Get Inspired, Be Empowered Forums Child Marriage 140 million girls will become child brides between 2011 and 2020! Reply To: 140 million girls will become child brides between 2011 and 2020!

Mayuravarshini Mohana
Not Helpful

Child marriage is an illegal custom where an individual who has not attained the eligible age for marriage enters into wedlock either through a formal ceremony or an informal union. It is considered to be forcefully done since the individual is a minor under the care of adults.

The minimum legal age for marriage in India is 18 for girls and 21 for boys. However, the Union government is set to increase the eligible age to 21 for girls, the primary purpose of which is to reduce maternal mortality rates and fight malnutrition. It is believed that this move will also increase the chances of women entering the workforce and becoming financially independent. As a corollary, the detrimental effects of child marriage become immediately apparent.

Largely prevalent in South Asia, UNICEF reports that 45% of women aged between 20 and 24 were married before the age of 18. Child marriage is often done out of socio-economic pressures prevalent among the economically weaker sections of the society. Families resort to this practice as a means of alleviating financial strain, but it ultimately only perpetuates their poverty. This owes largely to the fact that children especially girls discontinue their education, the most powerful tool for social progress, soon after their marriage. As a result, child marriage does not allow them to contribute towards economic growth of their country, instead negates governmental efforts taken to eradicate poverty.

Gender inequality is indeed a pivotal element in the occurrence of child marriages. Globally, the incidence of child marriage among boys is only one sixth that among girls. Families consider early marriage of their daughters to be an effective way of ensuring their safety as well as controlling their sexuality. Social belief systems that are highly patriarchal normalise child marriage. It is a widely- held conviction that a girl must be married off soon after her menarche and in some regions it immediately follows Female Genital Mutilation (FGM). In many South Asian cultures, the dowry system is a major factor and has been a catalyst in the drastic increase in child marriages during the recent lockdown.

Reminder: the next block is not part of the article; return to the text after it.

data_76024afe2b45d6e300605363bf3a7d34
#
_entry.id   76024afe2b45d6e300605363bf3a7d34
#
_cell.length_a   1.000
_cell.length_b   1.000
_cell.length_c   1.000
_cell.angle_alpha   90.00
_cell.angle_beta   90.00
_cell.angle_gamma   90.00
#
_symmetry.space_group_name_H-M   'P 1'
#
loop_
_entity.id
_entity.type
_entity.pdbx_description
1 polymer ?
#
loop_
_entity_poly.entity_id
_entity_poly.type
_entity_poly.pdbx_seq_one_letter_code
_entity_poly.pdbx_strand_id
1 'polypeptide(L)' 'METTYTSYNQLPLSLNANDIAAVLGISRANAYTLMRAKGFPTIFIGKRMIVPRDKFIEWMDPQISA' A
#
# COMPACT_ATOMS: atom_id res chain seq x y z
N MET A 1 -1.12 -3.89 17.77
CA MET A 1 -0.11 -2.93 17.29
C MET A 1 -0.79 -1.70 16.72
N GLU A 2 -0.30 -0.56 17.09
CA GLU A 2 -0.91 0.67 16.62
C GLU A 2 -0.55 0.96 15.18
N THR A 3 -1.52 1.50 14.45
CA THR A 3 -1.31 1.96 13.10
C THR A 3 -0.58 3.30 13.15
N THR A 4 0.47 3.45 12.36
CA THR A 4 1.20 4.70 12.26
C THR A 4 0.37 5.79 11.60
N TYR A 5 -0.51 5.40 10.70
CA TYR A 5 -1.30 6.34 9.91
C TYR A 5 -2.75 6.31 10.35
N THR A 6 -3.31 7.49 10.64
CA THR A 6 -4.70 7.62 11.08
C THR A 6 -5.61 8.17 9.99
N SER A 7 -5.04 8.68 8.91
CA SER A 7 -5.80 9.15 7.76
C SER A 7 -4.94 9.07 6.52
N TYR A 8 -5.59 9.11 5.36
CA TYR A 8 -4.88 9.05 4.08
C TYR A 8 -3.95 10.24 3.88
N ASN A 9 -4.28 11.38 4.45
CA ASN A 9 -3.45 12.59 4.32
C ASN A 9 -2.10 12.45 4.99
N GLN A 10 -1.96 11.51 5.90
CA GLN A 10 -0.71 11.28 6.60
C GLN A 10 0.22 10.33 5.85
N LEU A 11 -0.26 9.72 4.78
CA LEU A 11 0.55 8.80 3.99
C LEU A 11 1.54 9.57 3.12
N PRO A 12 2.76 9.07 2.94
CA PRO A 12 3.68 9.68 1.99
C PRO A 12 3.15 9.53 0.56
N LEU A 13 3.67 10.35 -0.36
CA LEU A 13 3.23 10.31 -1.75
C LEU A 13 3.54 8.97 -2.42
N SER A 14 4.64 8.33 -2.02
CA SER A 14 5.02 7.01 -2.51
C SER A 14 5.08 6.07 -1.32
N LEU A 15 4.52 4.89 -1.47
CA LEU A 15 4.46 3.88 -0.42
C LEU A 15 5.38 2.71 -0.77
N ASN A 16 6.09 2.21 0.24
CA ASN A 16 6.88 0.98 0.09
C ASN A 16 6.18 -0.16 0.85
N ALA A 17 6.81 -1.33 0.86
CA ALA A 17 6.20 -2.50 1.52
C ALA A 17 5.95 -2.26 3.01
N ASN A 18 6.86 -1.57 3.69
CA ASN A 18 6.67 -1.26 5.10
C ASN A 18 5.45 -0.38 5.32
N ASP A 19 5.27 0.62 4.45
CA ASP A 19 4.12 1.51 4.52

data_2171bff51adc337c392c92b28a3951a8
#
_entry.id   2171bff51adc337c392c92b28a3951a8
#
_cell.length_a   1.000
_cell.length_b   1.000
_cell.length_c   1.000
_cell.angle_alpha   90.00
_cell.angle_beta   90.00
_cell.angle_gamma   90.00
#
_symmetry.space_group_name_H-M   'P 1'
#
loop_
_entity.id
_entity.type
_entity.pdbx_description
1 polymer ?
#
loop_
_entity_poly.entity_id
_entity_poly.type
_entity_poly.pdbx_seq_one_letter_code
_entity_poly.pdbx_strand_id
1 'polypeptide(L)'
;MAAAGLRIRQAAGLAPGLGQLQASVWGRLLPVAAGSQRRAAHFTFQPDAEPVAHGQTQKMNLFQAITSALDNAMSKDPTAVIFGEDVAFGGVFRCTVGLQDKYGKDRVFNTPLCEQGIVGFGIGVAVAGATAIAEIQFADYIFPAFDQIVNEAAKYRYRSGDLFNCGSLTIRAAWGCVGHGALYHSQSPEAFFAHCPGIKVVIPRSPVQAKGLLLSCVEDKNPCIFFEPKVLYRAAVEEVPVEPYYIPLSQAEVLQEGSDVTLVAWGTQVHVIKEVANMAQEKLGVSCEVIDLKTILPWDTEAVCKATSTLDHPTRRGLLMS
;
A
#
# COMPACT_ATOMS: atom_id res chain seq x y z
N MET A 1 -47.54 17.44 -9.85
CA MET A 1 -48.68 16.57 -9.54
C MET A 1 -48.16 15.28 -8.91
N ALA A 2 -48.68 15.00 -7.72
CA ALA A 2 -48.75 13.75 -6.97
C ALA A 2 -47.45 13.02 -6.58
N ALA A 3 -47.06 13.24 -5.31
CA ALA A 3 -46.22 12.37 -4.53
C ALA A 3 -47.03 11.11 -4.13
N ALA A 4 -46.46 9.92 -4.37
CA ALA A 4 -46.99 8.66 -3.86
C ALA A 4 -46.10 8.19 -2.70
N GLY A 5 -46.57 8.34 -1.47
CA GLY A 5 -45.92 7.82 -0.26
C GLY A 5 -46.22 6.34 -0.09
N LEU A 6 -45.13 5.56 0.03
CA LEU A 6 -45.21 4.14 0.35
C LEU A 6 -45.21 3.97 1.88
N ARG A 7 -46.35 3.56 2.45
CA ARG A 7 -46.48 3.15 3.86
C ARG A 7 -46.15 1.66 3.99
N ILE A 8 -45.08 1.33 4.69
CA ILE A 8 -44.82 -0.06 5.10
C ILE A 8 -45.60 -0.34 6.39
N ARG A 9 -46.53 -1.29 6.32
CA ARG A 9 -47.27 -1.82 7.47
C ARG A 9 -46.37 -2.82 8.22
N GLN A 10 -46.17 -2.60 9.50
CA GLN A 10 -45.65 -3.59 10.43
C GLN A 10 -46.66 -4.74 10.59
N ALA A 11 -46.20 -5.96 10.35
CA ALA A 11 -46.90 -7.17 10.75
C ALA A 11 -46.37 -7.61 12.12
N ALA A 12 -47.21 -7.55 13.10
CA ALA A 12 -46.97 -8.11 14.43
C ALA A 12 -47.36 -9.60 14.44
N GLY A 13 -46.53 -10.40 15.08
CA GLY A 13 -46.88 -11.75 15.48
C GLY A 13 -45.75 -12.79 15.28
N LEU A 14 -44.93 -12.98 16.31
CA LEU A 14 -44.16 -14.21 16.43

Child marriage affects children physically, while also placing immense psychological stress on them. Child mothers are most likely to suffer from negative effects on their sexual health as well as develop pregnancy related complications. Their lack of maturity makes them unable to tackle the huge responsibility of child care and family management.

Coid-19 pandemic has posed a major threat of reversing the progress made in tackling child marriages. UNICEF predicts that an additional 10 million girls are likely to become child brides with the economic shock, increase in poverty and the closure of schools being primary causatives. As a result a lot of girls will not return to schools post-pandemic thereby increasing the gender gap in literacy rates.

Child Marriage is a plague upon the society, but it is far from incurable. Legal action in cohesion with social awareness can reap great changes in the society. Adults who contract, solemnise and/or promote child marriages are punished under The Prohibition of Child Marriage Act 2006 in India. In addition to legal intervention, many NGOs such as CRY, Saarthi Trust and Girls Not Brides actively fight against eradicating child marriage in India.